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Proposed UK Non-dom Tax Changes, No Need to Panic

Maritime Activity Reports, Inc.

July 9, 2015

Gill Smith (Photo: Moore Stephens)

Gill Smith (Photo: Moore Stephens)

Shipping should not panic in wake of proposed U.K. non-dom tax changes, Moore Stephens says

Shipowners likely to be affected by wide-ranging changes to the taxation of non-U.K.-domiciliaries introduced in the U.K. Summer Budget have been urged not to panic by international accountant and shipping adviser Moore Stephens, which says it will actively participate in the consultation process in the lead-up to planned implementation of the changes on April 6, 2017.   
Gill Smith, a tax partner with Moore Stephens, said, “The proposed changes to the taxation of non-doms are short on detail at the moment. A consultation paper on the changes will be published later this year, and the new rules will apply from April 6, 2017. There is therefore time to plan for the future.
“What we do know, however, is that U.K. residents will be deemed domiciled for income tax and capital gains tax purposes after 15 years of residence, and will pay tax on their worldwide income and gains. This rule will also apply to inheritance tax. The rules will apply regardless of when someone came to the U.K., but the old regime will continue to apply where someone leaves the U.K. before April 6, 2017. It will only be possible to break this deemed domicile status by ceasing to be resident in the U.K. for five tax years.
“This means that the recently introduced £90,000 remittance basis charge (RBC) for residence of more than 17 out of 20 tax years will not apply from 2017/18, as individuals will now be deemed domiciled at that point. The result is that the proposal to elect into the remittance basis for tranches of three years has been scrapped. 
“The proposed changes do not appear to affect an individual’s domicile status under general law, so individuals may continue to pass their non-domicile status on to their children, who will then be considered independently in terms of when they reach deemed domiciled status. Further potential good news is that non-doms who set up an offshore trust before they become deemed domiciled in the U.K. may not be taxed on trust income and gains that are retained in the trust, and the assets will remain outside the scope of inheritance tax (IHT). However this will not apply in the case of U.K. residential property. This is because the Budget also introduced a change to the IHT treatment of UK residential property owned by opaque non-U.K. structures, most commonly companies.  From April 6, 2017, U.K. residential property held indirectly by non-doms, that is property held through offshore companies or other opaque entities by an individual or a trust, will be within the scope of IHT.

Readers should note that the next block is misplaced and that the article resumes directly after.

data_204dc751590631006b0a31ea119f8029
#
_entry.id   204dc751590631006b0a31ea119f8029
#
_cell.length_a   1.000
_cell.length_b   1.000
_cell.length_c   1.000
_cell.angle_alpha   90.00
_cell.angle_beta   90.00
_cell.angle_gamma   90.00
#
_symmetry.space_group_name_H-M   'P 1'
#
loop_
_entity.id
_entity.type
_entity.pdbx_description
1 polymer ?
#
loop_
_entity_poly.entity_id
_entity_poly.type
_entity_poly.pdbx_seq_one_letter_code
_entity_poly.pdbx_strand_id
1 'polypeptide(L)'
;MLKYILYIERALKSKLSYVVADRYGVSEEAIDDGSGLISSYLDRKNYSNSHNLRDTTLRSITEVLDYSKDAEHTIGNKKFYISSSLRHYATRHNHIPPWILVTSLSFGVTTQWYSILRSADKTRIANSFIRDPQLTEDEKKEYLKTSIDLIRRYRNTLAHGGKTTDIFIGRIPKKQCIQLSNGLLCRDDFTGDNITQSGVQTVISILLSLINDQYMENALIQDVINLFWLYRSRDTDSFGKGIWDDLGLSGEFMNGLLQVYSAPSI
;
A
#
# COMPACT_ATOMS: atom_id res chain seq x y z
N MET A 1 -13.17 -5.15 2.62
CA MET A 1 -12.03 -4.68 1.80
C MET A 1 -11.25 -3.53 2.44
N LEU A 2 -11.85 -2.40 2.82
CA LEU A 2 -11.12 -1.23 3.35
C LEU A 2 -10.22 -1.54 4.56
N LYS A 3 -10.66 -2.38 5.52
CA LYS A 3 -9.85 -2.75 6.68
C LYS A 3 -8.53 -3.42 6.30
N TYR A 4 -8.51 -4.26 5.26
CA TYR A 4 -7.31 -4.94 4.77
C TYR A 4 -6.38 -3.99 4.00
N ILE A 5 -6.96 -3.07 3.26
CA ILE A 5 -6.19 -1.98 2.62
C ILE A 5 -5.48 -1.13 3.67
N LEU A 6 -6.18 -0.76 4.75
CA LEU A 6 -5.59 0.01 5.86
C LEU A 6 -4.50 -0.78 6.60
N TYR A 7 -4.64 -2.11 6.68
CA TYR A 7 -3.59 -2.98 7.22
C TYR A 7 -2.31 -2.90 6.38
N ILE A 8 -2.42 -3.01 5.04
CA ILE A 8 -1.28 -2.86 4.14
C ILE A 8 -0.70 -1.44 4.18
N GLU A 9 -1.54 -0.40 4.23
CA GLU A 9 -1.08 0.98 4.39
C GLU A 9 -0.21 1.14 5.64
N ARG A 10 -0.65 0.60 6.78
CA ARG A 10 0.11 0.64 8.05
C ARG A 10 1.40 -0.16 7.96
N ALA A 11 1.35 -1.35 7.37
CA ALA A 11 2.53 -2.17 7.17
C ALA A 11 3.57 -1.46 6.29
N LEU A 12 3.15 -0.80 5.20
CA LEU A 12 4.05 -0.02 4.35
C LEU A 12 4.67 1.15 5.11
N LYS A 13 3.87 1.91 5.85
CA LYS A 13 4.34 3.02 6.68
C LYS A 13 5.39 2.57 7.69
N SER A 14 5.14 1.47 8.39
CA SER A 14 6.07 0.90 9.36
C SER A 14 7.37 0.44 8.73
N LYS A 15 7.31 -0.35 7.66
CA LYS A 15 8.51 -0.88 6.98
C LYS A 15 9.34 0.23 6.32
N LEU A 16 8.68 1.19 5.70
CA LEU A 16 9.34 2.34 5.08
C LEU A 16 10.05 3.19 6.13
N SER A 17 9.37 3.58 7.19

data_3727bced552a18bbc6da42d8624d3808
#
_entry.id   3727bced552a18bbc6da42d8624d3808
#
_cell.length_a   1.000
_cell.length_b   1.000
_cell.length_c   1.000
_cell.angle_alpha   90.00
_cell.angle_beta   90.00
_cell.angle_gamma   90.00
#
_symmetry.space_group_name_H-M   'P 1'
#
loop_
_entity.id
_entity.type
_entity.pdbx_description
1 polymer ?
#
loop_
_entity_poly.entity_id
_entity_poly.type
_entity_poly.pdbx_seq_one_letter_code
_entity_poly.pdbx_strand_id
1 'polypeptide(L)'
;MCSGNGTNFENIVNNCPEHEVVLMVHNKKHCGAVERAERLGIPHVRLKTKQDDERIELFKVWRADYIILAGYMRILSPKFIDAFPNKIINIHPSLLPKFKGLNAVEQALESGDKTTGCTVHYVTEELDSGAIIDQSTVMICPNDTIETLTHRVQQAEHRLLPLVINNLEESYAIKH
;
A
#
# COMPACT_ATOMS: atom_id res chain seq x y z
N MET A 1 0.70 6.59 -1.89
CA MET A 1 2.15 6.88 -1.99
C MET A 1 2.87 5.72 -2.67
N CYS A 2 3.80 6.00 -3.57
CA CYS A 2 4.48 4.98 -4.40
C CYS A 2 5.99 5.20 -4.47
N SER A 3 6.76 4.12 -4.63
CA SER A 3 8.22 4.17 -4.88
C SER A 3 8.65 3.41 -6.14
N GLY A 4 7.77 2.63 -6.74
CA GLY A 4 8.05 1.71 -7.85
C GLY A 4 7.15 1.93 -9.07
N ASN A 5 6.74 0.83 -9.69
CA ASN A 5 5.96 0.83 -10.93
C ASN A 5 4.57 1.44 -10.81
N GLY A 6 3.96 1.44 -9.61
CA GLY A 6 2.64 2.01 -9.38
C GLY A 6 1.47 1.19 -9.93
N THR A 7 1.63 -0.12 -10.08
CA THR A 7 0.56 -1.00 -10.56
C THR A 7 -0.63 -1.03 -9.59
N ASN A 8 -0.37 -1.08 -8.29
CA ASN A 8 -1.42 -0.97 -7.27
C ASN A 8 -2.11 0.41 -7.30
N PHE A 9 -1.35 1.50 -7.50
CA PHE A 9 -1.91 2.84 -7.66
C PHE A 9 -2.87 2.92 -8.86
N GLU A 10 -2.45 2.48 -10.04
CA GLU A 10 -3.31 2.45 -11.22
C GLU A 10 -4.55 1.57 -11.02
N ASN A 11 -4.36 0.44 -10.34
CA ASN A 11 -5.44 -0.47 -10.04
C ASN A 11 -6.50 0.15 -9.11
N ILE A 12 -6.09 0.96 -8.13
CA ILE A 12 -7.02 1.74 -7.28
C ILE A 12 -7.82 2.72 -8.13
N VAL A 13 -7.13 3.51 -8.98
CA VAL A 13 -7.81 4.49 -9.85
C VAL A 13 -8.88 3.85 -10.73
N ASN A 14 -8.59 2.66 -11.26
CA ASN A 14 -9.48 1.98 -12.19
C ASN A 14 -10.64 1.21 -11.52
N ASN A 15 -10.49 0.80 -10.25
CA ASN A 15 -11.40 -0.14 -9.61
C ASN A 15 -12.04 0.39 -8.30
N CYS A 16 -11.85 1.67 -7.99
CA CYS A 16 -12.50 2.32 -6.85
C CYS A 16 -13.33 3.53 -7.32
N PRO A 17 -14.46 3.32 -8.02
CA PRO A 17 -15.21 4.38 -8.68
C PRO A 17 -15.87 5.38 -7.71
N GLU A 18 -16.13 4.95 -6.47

“Clearly, these proposed changes could have a significant impact on large numbers of non-doms in the shipping industry. But it is important not to panic. There will be a period of consultation followed by draft legislation, and Moore Stephens will take an active part in that. There is time to plan. The provisions are not introduced until April 6, 2017.
“Moreover, although it is very early days, some of the proposals in relation to worldwide taxation and offshore trusts appear to be helpful and better than the current rules, and the statutory residence test can allow individuals to spend a reasonable amount of time in the UK whilst knowing with certainty that they are not resident.
“It has been claimed that the proposed changes will generate £1.5 billion in tax revenues annually, but it is unclear where the figure of £1.5 billion comes from. If the non-doms leave, 45 percent of nothing is still nothing. Moreover, non-doms are likely to leave the U.K. despite the Chancellor acknowledging the contribution they have made to the economy. 
“The U.K. government has repeatedly shown that it understands the important contribution made by the shipping industry to the U.K. economy, and there are indeed changes in the Summer Budget which will come as good news to the shipping and offshore sectors. U.K. corporation tax, for example, will reduce from 20 percent to 19 percent in 2017 and to 18 percent in 2020. The application of the basin-wide investment and cluster area allowances will also be widened in order to support investments on the U.K. Continental Shelf, and the definition of investment expenditure will be extended to include certain discretionary noncapital spend and long-term leasing of production units.
“For the proposed non-dom tax changes, it is important to use the consultation period to plan and to contribute positively to the process before implementation of the changes on April 6, 2017.” 

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